You have probably heard of the term ‘deductible’ if you own any insurance. However, do you know what it means? In the case of health insurance, a deductible refers to the amount that the policyholder should pay annually towards their medical expenses before the insurance provider starts to pay its share.
Consider a case where one has a cover with a $1500 deductible. Now let’s say that after a stay at the hospital, the policyholder has a medical bill amounting to $30,000. As per the terms of the health insurance policy, the policyholder is obligated to pay for the first $1500 while the insurance provider is required to pay for the remaining $28,500.
Health deductibles are designed to help reduce premiums by reducing the number of small claims as well as through cost-sharing. This is why individuals whose health insurance covers have a deductible do not go running to the hospital for every a runny nose, cough, bruise or bump.
Preventive care and deductibles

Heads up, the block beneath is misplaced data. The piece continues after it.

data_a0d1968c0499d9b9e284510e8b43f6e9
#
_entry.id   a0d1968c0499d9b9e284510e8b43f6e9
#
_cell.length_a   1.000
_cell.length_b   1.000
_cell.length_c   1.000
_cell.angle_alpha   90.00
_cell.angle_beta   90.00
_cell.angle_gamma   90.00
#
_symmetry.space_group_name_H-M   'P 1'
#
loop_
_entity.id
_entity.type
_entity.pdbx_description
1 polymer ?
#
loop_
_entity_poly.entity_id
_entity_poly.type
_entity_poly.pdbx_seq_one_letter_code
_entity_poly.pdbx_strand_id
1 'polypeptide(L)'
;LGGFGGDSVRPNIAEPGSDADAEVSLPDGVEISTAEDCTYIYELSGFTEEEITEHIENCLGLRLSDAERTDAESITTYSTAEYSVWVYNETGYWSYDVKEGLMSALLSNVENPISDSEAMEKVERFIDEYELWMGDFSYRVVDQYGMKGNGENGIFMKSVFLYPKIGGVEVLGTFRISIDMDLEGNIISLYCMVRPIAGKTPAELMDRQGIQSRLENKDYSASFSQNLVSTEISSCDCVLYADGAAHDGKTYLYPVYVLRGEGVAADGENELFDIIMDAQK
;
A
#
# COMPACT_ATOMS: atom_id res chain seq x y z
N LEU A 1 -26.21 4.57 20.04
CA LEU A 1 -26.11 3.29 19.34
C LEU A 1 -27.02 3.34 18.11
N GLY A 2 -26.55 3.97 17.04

It is worth noting that not many preventive care services are subject to deductibles. This means that a policyholder is not required to pay anything towards their deductible for services like Ob/GYN visits, immunizations, screenings, well-child visits, annual physical exams and more. The idea is to encourage people to be proactive about ensuring optimum health by protecting it since the best ways to the most efficient ways to reduce the costs of hospital expenses, in the long run, are prevention and early detection.
Family plans and deductibles
It is important that one pay attention to the type of deductible that comes with their cover, especially if it is a family health plan. With traditional deductibles, it is easy to save on out-of-pocket costs where the family has a lot of medical expenses. This is because these deductibles contain the family and individual deductibles. The latter allows every member of the family to receive benefits from the cover provider before the family deductible is met.
Take the case of a family of three whose individual deductible is $1000 and family deductible is $4000. If one of the members of that family reaches $1000 in hospital expenses, the insurance provider is obligated by the policy to pay for his/her benefits for the rest of the year whether or not the family deductible of $4000 has been met. The rest of the family will only be eligible for benefits if the family deductible is met. On the other hand, a family is required to meet the agreed upon family deductible to receive any benefits if it has an aggregate deductible plan.